On paper, a period drama set in nineteenth-century New Zealand during the height of the gold rush feels fresh and different, precisely the sort of story we should see more of in a television landscape that's too-often obsessed with tales of Regency England. Yet, instead of being an exciting new addition to the genre, the new Starz series The Luminaries ultimately squanders these gifts, resulting in a bland, ultimately forgettable six-hour story that often feels much longer. (Interminable was the word I almost used there.)
An adaptation of Eleanor Cotton's ambitious 2013 novel of the same name, the story of The Luminaries is a dense and complicated tale, touching over a dozen major characters and incorporating everything from romance and mystery to murder and the supernatural. But the series never quite manages to construct a cohesive whole out of these many disparate pieces and struggles to make viewers care about its characters.
Ostensibly, the story follows Anna Wetherell (Eve Hewson) and Emery Staines (Himesh Patel), two passengers who meet onboard a ship to New Zealand in 1865, both seeking their fortunes on the island. But the show's larger plot unfolds in two parallel timelines, one that follows the fresh off the boat pair and another, set a year later, in which Emery has disappeared and Anna is being held on suspicion of murder, but cannot recall the events of the night about which she is being questioned.
This would probably be a more compelling plot if we, as viewers, cared at all about Anna and Emery's relationship, but the two share little chemistry, and the show's insistence that the two are a star-crossed as pair of "astral twins" because they share a birthday is ridiculous to the point of parody. Though they arrange to meet for dinner on their first night on the island, it turns out that Anna can't read, and so is unable to sort out where they're supposed to go This makes her an easy mark for Lydia Wells (Eva Green), the town's vaguely witchy fortune teller and general con artist, who is simultaneously the best and most confusing part of the show.
As Lydia spins a complicated web that ensnares both newcomers - she tempts Anna to become part of her vaguely supernatural bordello, in which she draws marks in with tarot card readings and overly complex blather about astrology, rather than sex. Meanwhile, Francis Carver, a roguish businessman with whom Lydia's secretly having an affair, is busy swindling naive newcomer Emery, who knows virtually nothing about looking for gold. From there, things only get more complicated and weird: Lydia's husband returns from prospecting with loads of gold, Anna eventually turns to sex work to survive, and Emery...exists in the background for the most part, I guess. (Patel is almost entirely wasted here.)
Green is a propulsive force as Lydia, who is clearly manipulating Anna for her own ends, but never quite gets enough to do - or enough of an edge while doing it. (Though Penny Dreadful fans will enjoy her in this role, which feels an awful like Vanessa Ives' distant cousin who likes to talk about star charts all the time.) She also gets the best outfits, a fact which should surprise no one.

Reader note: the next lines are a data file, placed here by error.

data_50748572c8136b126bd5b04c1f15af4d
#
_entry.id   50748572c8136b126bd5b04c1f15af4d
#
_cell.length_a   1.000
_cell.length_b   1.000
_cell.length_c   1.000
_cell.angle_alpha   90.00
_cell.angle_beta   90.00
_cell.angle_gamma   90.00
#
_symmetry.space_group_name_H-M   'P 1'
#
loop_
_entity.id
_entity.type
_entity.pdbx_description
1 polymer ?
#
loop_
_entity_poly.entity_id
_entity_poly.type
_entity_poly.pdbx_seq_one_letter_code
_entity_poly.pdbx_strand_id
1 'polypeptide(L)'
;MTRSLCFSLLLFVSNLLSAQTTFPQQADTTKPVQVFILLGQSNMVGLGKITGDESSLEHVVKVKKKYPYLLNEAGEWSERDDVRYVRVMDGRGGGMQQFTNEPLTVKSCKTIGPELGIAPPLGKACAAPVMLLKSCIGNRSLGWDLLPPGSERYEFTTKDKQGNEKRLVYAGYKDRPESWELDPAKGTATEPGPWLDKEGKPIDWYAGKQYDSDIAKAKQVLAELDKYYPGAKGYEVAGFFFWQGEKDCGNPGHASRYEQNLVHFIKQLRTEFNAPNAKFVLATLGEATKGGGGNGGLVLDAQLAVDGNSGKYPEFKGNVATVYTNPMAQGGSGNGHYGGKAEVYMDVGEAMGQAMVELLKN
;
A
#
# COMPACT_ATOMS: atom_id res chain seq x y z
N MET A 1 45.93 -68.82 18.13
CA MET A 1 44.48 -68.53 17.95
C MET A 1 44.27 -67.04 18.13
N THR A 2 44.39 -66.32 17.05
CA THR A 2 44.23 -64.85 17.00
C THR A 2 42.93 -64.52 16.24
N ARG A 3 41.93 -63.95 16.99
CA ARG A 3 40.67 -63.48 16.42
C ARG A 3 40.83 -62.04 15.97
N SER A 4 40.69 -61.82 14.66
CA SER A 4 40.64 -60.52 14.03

The Luminaries walks a strange line between its surface inclinations as a straightforward frontier period drama and its roots in Cotton's novel, which it largely chooses to display through strange, avant-garde filming choices, in which blood literally turns into gold dust and it's difficult to tell whether what we're watching is really happening. It also leans heavily on unreliable narrators and those under the influence of opium, Maori superstition, or a desperate need to rewrite their own pasts.
Granted, I have not read the original book upon which this series is based, and perhaps that does a more credible job at incorporating all the weird stuff about astrology and star signs that seems so incoherent here. But, despite giving Green some of her most dramatic scene-chewing scenes, there's little logic to the series' continued incorporation of heavenly bodies and the zodiac, and you shouldn't feel bad about having little to no idea about what all of that means. (Which, in the world of the show itself, ultimately adds up to not much.)
To be fair, the cast here is, on average much better than the bulk of the material they're given. As mentioned above, Green is the series' standout, but Hewson is equally good in a much more thankless sort of role. As Anna's life unravels, Hewson deftly conveys not just her heartbreak over her degrading personal circumstances but how crushing it is for her to realize that the place she'd imagined as both an escape and a fresh start is neither.
The thing is, The Luminaries isn't bad, per se. And if you're a fan of this genre there's plenty to enjoy here. But it's also not good, either, and it's difficult to wholeheartedly recommend a series that repeatedly wastes its best elements. Sure, the mystical astrology stuff is hard to take at times, but it's also like so much of this show - it could have been really compelling, had the narrative committed to it beyond a couple of random voiceovers from Lydia. (It's certainly more interesting than the murder mystery that the show decides to build itself around instead.)
But, Green and Hewson are better than they have any reason to be here, and for many viewers, that'll be reason enough to give this show a look.
The Luminaries premieres on Starz on Sunday, February 14. Planning to give it a try? Were you a fan of the original book? Let us know in the comments.